• Encrypt traffic to hide session numbers and other data in packets.
  • Configure routers to block spoofed traffic.
  • Use intrusion detection methods to watch for spoofed traffic.

The chapter continues with a discussion of Denial of Service attacks, followed by a separate discussion of Distributed Denial of Service attacks. Both have the same goal: to prevent users from accessing services. If users of an ecommerce site, for example, cannot establish connection to that site, there will be no reason for that site to exist and its customers will go elsewhere.

The text goes on to discuss DoS attacks in three categories:

  • consumption of bandwidth - Attacks in this category attempt to choke the system by sending enough traffic to prevent legitimate traffic from being processed. This includes ICMP floods (Smurf attack), UDP floods (Fraggle attack), and Chargen attacks, which use an old (1983) protocol that was meant to be used when testing networks.
  • consumption of resources - Attacks in this category focus on individual systems. The three flood attacks mentioned in the text, however, will have effects on other devices on the same network. Despite this, the intention is to target particular computers, so these attacks can be harder to spot.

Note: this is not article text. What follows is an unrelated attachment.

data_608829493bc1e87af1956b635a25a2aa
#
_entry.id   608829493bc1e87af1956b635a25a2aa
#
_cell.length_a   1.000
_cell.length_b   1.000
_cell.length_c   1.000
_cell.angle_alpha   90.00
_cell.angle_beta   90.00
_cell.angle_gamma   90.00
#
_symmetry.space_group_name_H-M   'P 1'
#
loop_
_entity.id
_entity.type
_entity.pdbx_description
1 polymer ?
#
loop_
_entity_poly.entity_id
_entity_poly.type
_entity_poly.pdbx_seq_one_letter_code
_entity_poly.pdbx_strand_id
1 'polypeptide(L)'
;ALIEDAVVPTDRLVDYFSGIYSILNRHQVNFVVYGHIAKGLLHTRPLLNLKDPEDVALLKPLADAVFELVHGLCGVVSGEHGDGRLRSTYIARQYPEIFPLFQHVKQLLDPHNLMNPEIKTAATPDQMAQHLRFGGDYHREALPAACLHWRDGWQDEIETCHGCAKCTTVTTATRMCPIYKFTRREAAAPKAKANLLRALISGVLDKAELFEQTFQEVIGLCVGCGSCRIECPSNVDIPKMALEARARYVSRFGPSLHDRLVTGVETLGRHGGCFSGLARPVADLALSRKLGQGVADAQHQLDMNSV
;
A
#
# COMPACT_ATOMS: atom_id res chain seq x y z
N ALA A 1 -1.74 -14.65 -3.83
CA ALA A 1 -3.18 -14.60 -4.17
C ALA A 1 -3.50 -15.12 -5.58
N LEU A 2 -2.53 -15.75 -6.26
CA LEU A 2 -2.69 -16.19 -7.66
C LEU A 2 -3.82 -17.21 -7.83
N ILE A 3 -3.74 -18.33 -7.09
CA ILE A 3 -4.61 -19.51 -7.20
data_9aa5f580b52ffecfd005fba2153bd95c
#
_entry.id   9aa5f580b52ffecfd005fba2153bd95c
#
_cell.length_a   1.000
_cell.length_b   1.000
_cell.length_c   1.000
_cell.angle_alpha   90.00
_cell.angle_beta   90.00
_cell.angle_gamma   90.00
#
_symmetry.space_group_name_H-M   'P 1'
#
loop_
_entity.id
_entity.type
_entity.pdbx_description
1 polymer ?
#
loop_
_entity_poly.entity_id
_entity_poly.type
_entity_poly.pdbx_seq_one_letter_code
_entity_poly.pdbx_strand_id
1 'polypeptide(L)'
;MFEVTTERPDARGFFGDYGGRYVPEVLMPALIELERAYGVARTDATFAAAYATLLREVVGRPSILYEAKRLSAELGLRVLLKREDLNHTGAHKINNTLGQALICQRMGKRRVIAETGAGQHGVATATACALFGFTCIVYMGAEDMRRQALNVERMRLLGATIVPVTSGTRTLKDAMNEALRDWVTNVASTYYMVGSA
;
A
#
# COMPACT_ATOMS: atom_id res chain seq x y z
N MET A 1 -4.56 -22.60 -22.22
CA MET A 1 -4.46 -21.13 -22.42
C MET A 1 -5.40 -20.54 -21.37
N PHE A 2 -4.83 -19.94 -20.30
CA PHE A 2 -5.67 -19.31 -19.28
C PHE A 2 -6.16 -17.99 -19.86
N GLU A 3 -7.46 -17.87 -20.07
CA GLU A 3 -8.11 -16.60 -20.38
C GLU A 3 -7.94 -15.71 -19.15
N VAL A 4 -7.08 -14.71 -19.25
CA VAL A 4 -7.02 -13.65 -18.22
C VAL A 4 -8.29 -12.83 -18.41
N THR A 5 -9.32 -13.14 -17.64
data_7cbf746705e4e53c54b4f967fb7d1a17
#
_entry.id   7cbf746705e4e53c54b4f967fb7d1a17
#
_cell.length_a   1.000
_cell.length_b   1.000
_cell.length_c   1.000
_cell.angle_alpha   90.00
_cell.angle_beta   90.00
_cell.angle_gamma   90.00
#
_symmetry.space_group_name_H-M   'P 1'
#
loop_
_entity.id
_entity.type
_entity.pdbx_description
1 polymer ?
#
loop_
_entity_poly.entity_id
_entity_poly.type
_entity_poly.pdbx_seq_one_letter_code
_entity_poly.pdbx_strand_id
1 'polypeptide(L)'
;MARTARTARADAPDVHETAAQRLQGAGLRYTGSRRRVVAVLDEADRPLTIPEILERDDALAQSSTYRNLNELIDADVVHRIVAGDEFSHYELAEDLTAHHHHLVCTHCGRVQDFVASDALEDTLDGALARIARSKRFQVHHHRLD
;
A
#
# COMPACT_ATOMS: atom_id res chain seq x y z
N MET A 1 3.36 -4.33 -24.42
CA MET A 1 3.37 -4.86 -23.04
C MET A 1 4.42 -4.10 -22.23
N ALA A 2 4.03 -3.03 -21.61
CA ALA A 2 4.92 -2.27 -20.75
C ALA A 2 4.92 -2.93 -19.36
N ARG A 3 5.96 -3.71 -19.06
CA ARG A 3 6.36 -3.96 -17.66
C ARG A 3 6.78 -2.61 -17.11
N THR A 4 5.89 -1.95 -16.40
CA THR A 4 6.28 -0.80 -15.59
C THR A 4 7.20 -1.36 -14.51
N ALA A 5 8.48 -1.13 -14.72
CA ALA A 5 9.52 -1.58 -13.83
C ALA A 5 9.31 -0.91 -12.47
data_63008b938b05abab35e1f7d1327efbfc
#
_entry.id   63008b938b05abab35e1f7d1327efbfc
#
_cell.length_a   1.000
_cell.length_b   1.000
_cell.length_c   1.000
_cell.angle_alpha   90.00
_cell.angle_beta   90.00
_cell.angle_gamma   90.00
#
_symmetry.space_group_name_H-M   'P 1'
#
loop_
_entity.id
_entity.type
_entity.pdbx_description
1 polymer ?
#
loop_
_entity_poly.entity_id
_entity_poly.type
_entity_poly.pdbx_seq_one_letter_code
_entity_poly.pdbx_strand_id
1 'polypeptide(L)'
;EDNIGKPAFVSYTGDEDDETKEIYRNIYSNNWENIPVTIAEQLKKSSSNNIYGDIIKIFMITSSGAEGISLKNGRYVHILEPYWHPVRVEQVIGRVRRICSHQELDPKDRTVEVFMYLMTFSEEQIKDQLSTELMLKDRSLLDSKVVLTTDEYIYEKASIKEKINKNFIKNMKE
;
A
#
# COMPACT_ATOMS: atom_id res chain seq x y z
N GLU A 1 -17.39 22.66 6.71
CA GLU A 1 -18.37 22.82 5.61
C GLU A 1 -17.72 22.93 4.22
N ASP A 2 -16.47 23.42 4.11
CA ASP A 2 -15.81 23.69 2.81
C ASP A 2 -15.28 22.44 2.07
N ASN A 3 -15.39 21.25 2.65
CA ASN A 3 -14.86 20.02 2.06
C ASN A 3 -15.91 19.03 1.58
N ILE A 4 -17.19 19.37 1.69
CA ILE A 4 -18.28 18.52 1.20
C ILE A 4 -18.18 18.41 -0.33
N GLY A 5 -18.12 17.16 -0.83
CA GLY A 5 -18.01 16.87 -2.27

• exploitation of programming defects - Attacks in this category exploit particular faults in programs or operating systems. The text lists three types that are pretty obsolete. Years ago, I actually diagnosed a ping of death event, which was caused by sending packet of an illegal size to a server. That was patched long ago, so we should consider this category the bucket to catch any new attack on a newly discovered or unpatched vulnerability.

The text lists a handful of tools for DoS attacks, then goes on to considerDDoS attacks, which are typically carried out by an army of co-opted machines, which may number in the hundreds or thousands, depending on the success of the attacker in organizing an attack group, often called a botnet. This probably means a robot network, but the term has been around so long that the original longer form doesn't matter. The text discusses the elements involved:

  • daemon software - Software that turns a computer into a member of the attacking army, variously called a bot or a zombie.
  • target - The network, system, or device being attacked
  • master system, botmaster, or control system - The device from which the attacker coordinates the attack

Page 286 offers a list of attack software, some of which can be use for DoS or DDoS attacks.

This video illustrates a visual analysis of an actual attack:

For some ideas about preventing such attacks, take a look that this article, which also features the video embedded above.



The usual array of assignment, lab, and project portions are assigned this week.